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Colton Community Garden is located at the Museum of Northern Arizona (www.musnaz.org). The garden is entirely volunteer based and most projects and planting is done in a collective effort. There is a solid group of dedicated volunteers, most notably being Carol Fritzinger. She has been appointed the Garden Manager and has revitalized the Colton Community Garden and made the garden a really special place to be.
I am able to have a compost bin at my house, but not a whole system in the back yard. Because of this, I deliver my compost to the Colton Community Garden. Turns out, Fritz needed help with converting three more garden beds into lasagna beds. I was semi-familiar with lasagna beds, but I had never built one before. The awesome aspect about lasagna beds is that they are essentially ready-made compost beds that can be directly seeded and transplanted in. There is no strict formula for constructing a lasagna bed, but in general, “brown” and “green” materials are layered, like a lasagna casserole, over a heavy layer of organic material such as cardboard and newspaper. Brown materials are high in carbon and can consist of dried leaves, mulch, and straw or hay. Green materials are high in nitrogen and can include fresh yard and kitchen waste as well as manure. You ~can~ get super technical about it, but plants LOVE carbon and nitrogen, so its no biggie if you don't follow an exact science.
The process for building these specific lasagna beds went as follows: I dug out the current beds, carefully saving the existing soil. Then, I removed the plastic from the cardboard box and placed them on the bottom of the bed, followed by enough water to thoroughly soak the cardboard. A layer of soil was added. I then put a few containers of raw compost and followed with another layer of soil. Next, I dumped coffee grounds from Starbucks in the bed, also followed by soil. The next few layers of brown and green material consisted of leaves and animal manure, separated by layers of soil. Once the bed was full and topped off with soil, a burlap covering was placed over the exposed soils to prevent erosion and the loss of soil. Working at the Colton Community Garden and helping Fritz with installing lasagna beds has so much potential impact on the garden. Soil made in lasagna beds is packed with carbon and nitrogen, which plants thrive from. Produce grown in these beds will have higher yields, grow stronger, and will serve more people than produce grown in regular garden soil.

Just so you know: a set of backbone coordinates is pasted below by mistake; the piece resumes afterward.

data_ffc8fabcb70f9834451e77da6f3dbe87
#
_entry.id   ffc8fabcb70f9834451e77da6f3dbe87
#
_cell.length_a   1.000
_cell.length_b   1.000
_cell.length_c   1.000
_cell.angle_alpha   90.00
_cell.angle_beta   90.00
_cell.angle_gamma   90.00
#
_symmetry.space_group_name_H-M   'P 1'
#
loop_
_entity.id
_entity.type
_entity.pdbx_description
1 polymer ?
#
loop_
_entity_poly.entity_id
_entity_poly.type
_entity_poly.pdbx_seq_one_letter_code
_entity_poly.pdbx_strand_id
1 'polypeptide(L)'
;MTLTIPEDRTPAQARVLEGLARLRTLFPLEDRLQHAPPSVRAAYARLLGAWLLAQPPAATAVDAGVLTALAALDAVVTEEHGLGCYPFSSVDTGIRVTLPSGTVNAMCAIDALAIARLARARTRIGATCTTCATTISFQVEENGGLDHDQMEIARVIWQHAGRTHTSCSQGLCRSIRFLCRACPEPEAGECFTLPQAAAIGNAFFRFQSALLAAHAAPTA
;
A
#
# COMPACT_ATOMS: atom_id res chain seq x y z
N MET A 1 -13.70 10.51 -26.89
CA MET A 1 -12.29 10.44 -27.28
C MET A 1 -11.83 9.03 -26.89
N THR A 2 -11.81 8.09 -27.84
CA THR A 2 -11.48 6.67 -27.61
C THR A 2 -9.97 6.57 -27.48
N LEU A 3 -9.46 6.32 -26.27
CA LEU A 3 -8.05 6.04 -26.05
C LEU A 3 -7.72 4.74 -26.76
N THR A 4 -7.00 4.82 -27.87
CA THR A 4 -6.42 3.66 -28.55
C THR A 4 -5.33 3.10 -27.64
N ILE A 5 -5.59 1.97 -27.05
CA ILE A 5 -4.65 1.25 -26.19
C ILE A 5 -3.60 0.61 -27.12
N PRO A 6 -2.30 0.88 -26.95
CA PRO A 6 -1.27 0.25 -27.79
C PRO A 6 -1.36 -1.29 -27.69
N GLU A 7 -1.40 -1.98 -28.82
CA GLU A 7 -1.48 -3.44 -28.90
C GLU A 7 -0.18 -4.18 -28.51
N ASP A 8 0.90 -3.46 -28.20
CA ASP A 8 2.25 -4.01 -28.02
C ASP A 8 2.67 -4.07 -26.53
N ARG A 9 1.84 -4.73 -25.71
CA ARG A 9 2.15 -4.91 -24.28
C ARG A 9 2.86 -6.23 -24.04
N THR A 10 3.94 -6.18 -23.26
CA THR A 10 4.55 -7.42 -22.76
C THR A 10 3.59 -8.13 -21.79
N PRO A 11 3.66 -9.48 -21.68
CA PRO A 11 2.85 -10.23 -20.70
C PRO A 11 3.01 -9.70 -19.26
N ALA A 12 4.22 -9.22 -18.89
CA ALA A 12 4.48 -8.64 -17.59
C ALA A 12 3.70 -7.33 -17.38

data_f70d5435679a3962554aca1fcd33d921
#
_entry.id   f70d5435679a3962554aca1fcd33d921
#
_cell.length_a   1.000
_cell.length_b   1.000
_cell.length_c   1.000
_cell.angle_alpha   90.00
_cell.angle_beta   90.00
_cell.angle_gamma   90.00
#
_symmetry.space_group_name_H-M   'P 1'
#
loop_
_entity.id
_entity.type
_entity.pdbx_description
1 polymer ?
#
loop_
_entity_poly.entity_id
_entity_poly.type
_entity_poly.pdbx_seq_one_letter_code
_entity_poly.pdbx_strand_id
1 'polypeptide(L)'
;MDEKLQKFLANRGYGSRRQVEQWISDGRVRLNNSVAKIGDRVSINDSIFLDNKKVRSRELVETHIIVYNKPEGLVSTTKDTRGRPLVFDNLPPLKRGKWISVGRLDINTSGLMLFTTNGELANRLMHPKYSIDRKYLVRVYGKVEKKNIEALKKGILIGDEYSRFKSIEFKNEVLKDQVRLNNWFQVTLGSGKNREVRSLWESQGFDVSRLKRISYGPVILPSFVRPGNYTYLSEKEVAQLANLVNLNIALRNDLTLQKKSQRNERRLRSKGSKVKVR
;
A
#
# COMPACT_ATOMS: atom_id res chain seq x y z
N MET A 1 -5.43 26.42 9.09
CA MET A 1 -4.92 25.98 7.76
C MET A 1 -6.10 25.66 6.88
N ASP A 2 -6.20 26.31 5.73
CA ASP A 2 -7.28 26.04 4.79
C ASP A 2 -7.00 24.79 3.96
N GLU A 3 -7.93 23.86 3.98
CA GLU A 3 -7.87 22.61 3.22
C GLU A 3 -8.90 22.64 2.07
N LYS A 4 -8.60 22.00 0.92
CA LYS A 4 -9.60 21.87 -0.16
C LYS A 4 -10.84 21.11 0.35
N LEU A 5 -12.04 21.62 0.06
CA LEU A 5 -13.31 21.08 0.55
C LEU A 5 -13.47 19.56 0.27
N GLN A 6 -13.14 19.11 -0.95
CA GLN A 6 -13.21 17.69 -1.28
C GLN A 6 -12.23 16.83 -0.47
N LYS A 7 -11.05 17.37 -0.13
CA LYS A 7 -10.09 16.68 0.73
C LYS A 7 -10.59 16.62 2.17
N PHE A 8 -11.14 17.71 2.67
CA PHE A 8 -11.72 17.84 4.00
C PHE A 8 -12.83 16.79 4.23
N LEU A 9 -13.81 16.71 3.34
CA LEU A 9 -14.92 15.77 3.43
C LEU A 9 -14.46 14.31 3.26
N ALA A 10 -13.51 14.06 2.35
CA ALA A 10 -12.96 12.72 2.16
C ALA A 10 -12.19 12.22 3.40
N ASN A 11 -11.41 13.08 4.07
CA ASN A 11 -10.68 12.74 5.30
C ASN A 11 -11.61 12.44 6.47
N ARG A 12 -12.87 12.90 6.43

The impact the community gardens and composting can have in the world is insurmountable. We can heal social and ecological connections by composting and gardening as a community. Happy Gardening!!! <3 -Pamela Hobbs-Laventall